Short Mead: AKA quick mead, a mead that is intended to age quickly. 
Show mead: "plain" mead
Viking blood: mead made of honey and cherry juice.
White mead: A mead that is colored white with herbs, fruit or, sometimes, egg whites. Or, sometimes a white grape pyment.

Links to online resources I find useful:

Brewer's Friend Alcohol by Volume Calculator - there are lots of online ABV calculators, but this one just gives the calculation I want the most. Given my starting specific gravity (OG) and the current SG, what is the alcohol content now?

Wednesday, November 7, 2012

Starting Brewing

In May 2012 I attended Wellspring, an annual festival and Annual General Meeting of my church, Ár nDraíocht Féin: A Druid Fellowship (ADF) There I sat in on a workshop by the preceptor of ADF's Brewer's Guild, Rev. Robert Lewis.

Robb showed the basic process of brewing a batch of beer from a kit, and afterward I asked him a few questions on getting started, what to try first (beer, wine or mead?) and settled on trying mead.

I was so motivated that on May 30th I joined the brewer's guild, and started reading everything I could get my hands on to do with brewing, but especially mead (honey wine) making. Mead is one of my favorite drinks in the world, but it is very hard to come by in Ontario because the provincial liquor store monopoly, LCBO does not usually carry any, and when they do there is only one brand. That one brand is Moniack. While I am a big fan of mead I am not as big a fan of Moniack mead. it will do in a pinch, but meads of more interesting flavours have to be sought out from home brewers who are very rarely willing to part with their favorite drinks as a gift to a stranger, (home brewers cannot ever sell their brew) or from small farm based brewers, who are required by law to use ingredients they grew themselves and are limited in the quantity they can brew. Understandably these brewers run out of stock often. The favorite in my community is Applewood Farm in Stouffville, Ontario.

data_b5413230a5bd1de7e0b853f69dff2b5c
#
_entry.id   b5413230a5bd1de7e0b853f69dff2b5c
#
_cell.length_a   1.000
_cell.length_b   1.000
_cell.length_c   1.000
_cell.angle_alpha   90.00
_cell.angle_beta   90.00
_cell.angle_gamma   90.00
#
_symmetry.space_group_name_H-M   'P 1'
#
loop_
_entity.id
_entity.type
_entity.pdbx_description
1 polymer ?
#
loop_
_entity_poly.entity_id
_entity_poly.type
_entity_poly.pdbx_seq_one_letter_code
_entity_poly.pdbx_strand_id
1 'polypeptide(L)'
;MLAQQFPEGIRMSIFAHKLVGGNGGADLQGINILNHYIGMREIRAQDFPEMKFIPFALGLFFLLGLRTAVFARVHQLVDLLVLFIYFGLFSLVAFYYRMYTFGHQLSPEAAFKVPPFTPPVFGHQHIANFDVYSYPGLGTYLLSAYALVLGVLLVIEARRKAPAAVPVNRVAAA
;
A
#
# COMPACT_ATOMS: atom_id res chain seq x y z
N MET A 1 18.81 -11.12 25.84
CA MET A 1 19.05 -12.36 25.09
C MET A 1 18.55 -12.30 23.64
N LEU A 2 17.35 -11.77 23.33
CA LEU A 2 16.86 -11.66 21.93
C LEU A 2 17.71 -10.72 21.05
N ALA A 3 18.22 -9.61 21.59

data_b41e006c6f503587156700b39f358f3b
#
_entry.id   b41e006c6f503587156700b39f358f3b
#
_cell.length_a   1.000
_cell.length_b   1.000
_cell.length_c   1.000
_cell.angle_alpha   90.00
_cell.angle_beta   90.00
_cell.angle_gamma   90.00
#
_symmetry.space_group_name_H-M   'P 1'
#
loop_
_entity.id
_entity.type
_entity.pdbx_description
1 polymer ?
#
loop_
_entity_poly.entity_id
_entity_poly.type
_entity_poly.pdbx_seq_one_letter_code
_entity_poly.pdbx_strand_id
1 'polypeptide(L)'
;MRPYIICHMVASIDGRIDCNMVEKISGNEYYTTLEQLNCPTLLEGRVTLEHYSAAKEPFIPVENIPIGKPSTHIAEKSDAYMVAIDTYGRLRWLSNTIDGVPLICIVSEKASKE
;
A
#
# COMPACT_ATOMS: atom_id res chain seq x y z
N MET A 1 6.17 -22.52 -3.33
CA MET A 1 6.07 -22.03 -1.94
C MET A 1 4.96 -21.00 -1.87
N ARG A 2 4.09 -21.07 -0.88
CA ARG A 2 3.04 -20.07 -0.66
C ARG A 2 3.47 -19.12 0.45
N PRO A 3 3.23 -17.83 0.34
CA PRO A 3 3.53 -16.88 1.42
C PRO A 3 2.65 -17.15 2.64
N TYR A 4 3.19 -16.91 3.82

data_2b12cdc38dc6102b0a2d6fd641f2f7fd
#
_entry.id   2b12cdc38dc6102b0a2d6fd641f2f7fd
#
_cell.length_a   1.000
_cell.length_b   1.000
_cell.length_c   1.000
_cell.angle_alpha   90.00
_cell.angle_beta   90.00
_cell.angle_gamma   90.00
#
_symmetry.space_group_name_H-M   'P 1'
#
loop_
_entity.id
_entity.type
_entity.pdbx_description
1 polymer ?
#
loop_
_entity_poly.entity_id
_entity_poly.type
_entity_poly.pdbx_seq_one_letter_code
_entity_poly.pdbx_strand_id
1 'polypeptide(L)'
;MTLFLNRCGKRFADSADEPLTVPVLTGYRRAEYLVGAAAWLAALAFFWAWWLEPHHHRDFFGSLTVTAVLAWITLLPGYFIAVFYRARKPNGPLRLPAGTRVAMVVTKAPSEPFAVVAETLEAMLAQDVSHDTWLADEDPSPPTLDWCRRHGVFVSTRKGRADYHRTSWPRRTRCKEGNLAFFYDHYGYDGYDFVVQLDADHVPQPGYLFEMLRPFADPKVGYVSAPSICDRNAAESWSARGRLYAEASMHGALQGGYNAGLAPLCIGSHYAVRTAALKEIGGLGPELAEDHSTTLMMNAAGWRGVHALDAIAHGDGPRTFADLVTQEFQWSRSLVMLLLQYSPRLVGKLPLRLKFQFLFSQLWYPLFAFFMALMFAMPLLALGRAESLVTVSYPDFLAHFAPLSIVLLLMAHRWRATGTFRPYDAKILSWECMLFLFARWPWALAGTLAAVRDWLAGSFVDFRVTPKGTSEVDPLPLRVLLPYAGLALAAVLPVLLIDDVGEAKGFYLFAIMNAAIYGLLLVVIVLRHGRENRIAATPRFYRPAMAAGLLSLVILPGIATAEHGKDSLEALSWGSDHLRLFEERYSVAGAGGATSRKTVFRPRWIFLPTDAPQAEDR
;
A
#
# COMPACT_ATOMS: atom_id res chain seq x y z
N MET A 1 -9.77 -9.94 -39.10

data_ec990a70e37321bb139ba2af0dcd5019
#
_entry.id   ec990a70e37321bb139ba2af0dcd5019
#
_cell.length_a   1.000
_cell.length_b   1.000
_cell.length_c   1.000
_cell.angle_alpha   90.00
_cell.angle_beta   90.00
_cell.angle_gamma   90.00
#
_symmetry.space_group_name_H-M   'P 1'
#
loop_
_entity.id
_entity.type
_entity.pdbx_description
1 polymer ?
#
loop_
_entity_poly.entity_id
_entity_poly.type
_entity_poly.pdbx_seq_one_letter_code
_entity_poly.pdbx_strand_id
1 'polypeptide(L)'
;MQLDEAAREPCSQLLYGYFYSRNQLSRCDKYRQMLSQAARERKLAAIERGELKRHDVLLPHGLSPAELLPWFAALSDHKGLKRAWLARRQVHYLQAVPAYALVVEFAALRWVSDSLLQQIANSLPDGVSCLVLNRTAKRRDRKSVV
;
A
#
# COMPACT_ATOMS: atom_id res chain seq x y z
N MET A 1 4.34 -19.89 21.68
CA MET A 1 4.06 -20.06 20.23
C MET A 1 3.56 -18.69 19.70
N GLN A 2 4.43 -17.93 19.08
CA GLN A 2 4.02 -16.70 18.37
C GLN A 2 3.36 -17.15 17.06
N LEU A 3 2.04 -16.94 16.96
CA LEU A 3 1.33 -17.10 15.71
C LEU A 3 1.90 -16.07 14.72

On July 18 I started my very first batch of mead. Being new and gullible I believed the recipe book I had when it said that most of the recipes could be finished in 3-5 months, so I set my sights on bottling something on Oct 31, and foolishly announced that that was the plan.

For the first batch I decided to go very simple with it. I wanted to minimize the ways it could go wrong and by sticking with the simplest honey and water recipe I could find, I knew pretty well what the flavour should be like, and therefore knew that any unexpected and unexplainable variation would mean a failed batch. This also had the shortest brewing time according to the book. (Ha! honey and water has the least nutrients for the yeast compared to a must that also contains fruit juice of some kind, therefore, it should take the longest.)